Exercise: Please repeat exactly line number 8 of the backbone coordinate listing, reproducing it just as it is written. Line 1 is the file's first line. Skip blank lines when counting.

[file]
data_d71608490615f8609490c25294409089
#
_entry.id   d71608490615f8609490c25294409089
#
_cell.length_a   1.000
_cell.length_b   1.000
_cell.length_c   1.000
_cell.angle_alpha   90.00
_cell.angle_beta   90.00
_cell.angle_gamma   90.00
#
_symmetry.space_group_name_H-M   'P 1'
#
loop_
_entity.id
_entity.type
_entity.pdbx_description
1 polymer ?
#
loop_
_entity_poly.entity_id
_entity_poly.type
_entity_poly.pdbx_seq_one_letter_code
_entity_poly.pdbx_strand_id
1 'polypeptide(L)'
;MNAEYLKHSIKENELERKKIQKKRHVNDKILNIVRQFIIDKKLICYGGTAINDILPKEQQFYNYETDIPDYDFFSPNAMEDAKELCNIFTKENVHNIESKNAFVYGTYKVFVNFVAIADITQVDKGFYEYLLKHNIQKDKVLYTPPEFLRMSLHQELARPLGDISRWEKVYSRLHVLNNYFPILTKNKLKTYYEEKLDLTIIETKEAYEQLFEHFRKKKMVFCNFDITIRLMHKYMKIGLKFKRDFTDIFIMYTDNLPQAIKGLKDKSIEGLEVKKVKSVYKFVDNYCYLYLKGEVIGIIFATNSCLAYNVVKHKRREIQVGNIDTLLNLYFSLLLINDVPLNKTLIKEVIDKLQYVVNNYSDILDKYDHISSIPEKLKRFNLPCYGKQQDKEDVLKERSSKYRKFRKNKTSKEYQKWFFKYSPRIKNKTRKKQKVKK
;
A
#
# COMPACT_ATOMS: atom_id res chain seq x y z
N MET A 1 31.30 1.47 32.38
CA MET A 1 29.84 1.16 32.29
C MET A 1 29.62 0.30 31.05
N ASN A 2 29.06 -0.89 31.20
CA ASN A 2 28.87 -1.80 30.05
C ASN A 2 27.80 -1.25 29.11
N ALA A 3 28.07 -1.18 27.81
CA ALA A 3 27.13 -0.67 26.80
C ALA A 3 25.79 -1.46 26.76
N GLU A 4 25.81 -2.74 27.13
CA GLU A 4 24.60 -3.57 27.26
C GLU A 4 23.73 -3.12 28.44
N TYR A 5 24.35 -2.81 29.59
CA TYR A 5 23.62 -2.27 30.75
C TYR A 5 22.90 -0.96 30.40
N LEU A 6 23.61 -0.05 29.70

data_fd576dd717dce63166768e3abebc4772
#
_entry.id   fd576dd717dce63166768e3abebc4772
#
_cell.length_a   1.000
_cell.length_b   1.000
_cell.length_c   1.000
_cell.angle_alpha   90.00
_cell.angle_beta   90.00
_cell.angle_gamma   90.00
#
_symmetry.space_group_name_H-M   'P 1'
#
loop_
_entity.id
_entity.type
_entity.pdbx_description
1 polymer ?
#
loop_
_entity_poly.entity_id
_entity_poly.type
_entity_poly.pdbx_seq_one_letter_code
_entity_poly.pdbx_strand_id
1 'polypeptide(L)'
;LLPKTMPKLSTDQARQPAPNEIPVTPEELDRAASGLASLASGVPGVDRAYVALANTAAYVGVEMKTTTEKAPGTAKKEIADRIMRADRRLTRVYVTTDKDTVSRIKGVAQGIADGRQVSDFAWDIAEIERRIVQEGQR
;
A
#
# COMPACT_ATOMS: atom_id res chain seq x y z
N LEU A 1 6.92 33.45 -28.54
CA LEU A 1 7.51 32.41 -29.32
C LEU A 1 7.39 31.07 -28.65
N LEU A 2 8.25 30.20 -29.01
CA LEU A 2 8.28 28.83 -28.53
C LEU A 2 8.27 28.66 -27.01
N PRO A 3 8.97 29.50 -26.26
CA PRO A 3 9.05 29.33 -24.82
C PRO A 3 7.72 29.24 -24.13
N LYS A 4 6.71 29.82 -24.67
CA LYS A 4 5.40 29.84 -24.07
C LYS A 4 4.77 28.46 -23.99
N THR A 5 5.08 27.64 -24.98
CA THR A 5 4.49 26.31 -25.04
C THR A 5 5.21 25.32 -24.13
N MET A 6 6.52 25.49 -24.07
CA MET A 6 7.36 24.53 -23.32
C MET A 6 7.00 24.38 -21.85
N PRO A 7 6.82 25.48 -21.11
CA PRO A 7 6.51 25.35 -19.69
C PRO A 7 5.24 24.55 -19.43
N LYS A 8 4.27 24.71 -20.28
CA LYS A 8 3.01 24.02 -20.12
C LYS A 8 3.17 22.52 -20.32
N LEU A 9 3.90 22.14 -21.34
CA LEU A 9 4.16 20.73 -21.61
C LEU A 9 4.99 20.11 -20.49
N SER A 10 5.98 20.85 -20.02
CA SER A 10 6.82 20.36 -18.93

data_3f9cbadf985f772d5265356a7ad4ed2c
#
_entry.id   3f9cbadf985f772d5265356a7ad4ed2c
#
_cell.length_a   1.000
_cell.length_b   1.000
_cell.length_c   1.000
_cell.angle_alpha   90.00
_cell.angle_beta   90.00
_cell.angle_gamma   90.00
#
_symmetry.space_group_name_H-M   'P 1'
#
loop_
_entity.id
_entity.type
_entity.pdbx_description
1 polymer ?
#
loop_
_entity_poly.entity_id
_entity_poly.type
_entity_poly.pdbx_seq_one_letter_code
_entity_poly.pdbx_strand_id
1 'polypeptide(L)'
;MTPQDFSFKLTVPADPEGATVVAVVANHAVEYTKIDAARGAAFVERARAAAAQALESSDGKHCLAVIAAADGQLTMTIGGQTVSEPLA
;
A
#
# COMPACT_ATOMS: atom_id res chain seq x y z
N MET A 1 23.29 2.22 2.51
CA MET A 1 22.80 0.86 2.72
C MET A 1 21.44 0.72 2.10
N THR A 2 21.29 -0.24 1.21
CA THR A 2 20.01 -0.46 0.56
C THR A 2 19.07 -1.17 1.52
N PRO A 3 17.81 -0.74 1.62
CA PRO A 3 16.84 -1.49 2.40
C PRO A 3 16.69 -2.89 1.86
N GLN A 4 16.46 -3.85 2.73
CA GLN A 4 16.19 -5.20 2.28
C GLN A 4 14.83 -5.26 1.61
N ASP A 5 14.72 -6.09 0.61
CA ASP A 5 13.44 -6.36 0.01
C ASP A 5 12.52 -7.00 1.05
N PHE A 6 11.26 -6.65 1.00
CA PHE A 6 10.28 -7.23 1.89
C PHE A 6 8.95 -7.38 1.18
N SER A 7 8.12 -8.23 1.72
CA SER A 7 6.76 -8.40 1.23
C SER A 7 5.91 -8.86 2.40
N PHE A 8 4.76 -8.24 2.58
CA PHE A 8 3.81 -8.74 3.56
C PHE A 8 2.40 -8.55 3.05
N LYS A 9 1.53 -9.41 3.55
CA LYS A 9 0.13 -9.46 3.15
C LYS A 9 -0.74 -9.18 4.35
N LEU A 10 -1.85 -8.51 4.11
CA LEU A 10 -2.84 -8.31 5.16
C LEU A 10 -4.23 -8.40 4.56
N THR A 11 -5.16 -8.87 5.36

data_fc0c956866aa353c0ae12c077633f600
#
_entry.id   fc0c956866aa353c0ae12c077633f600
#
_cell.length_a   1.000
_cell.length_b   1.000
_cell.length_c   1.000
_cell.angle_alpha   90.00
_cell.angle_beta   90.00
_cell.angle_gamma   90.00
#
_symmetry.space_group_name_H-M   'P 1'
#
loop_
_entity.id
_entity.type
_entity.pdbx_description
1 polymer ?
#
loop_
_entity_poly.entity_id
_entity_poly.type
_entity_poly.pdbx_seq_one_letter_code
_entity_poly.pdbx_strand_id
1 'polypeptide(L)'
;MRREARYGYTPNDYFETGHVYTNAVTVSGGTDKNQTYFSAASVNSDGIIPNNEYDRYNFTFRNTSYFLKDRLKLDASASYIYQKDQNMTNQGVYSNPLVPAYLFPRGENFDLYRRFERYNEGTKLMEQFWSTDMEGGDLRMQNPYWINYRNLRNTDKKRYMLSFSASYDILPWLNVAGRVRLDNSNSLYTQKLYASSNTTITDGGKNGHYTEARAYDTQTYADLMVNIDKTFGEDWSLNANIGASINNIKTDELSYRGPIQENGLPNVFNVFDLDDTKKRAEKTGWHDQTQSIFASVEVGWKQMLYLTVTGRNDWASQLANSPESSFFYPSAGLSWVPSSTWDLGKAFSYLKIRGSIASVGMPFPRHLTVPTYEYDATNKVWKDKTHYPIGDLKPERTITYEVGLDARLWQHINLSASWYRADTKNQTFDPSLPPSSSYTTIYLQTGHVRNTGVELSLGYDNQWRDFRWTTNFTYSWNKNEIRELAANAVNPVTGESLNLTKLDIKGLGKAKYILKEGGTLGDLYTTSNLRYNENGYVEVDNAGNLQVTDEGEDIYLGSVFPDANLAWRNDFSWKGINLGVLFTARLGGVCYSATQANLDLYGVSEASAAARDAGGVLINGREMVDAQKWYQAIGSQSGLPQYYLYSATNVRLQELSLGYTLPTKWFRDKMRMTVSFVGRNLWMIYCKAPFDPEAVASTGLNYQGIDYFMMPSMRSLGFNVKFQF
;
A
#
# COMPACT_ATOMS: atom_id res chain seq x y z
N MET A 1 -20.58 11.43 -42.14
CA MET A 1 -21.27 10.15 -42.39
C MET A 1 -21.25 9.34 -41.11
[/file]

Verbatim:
_cell.angle_alpha   90.00